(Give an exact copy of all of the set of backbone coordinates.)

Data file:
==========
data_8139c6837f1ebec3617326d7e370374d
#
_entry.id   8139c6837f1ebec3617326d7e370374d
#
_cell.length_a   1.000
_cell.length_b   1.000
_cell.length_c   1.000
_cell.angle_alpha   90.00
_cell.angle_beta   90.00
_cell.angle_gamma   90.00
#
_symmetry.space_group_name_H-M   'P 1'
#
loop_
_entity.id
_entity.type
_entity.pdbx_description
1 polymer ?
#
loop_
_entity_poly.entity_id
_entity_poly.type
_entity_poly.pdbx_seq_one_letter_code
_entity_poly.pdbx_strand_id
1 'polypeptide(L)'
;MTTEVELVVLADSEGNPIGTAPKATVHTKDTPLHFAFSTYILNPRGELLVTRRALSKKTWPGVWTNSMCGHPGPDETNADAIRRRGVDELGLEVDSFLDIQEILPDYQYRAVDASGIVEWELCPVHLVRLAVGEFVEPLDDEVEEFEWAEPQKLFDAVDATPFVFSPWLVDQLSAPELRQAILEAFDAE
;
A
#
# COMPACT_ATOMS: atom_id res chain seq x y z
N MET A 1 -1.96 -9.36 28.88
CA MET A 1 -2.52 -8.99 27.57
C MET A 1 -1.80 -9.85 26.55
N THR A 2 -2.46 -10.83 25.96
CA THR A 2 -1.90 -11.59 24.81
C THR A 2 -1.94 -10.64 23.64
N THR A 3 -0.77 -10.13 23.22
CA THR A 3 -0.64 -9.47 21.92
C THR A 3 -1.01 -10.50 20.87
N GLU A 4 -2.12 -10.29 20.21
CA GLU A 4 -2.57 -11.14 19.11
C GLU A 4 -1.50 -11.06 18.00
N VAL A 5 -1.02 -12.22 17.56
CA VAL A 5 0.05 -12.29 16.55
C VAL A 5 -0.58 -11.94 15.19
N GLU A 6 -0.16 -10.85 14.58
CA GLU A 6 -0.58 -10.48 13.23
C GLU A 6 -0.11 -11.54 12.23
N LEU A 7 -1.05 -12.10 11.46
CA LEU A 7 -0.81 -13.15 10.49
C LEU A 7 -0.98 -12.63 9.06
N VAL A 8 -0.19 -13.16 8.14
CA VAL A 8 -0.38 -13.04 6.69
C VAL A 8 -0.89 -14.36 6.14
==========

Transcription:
data_8139c6837f1ebec3617326d7e370374d
#
_entry.id   8139c6837f1ebec3617326d7e370374d
#
_cell.length_a   1.000
_cell.length_b   1.000
_cell.length_c   1.000
_cell.angle_alpha   90.00
_cell.angle_beta   90.00
_cell.angle_gamma   90.00
#
_symmetry.space_group_name_H-M   'P 1'
#
loop_
_entity.id
_entity.type
_entity.pdbx_description
1 polymer ?
#
loop_
_entity_poly.entity_id
_entity_poly.type
_entity_poly.pdbx_seq_one_letter_code
_entity_poly.pdbx_strand_id
1 'polypeptide(L)'
;MTTEVELVVLADSEGNPIGTAPKATVHTKDTPLHFAFSTYILNPRGELLVTRRALSKKTWPGVWTNSMCGHPGPDETNADAIRRRGVDELGLEVDSFLDIQEILPDYQYRAVDASGIVEWELCPVHLVRLAVGEFVEPLDDEVEEFEWAEPQKLFDAVDATPFVFSPWLVDQLSAPELRQAILEAFDAE
;
A
#
# COMPACT_ATOMS: atom_id res chain seq x y z
N MET A 1 -1.96 -9.36 28.88
CA MET A 1 -2.52 -8.99 27.57
C MET A 1 -1.80 -9.85 26.55
N THR A 2 -2.46 -10.83 25.96
CA THR A 2 -1.90 -11.59 24.81
C THR A 2 -1.94 -10.64 23.64
N THR A 3 -0.77 -10.13 23.22
CA THR A 3 -0.64 -9.47 21.92
C THR A 3 -1.01 -10.50 20.87
N GLU A 4 -2.12 -10.29 20.21
CA GLU A 4 -2.57 -11.14 19.11
C GLU A 4 -1.50 -11.06 18.00
N VAL A 5 -1.02 -12.22 17.56
CA VAL A 5 0.05 -12.29 16.55
C VAL A 5 -0.58 -11.94 15.19
N GLU A 6 -0.16 -10.85 14.58
CA GLU A 6 -0.58 -10.48 13.23
C GLU A 6 -0.11 -11.54 12.23
N LEU A 7 -1.05 -12.10 11.46
CA LEU A 7 -0.81 -13.15 10.49
C LEU A 7 -0.98 -12.63 9.06
N VAL A 8 -0.19 -13.16 8.14
CA VAL A 8 -0.38 -13.04 6.69
C VAL A 8 -0.89 -14.36 6.14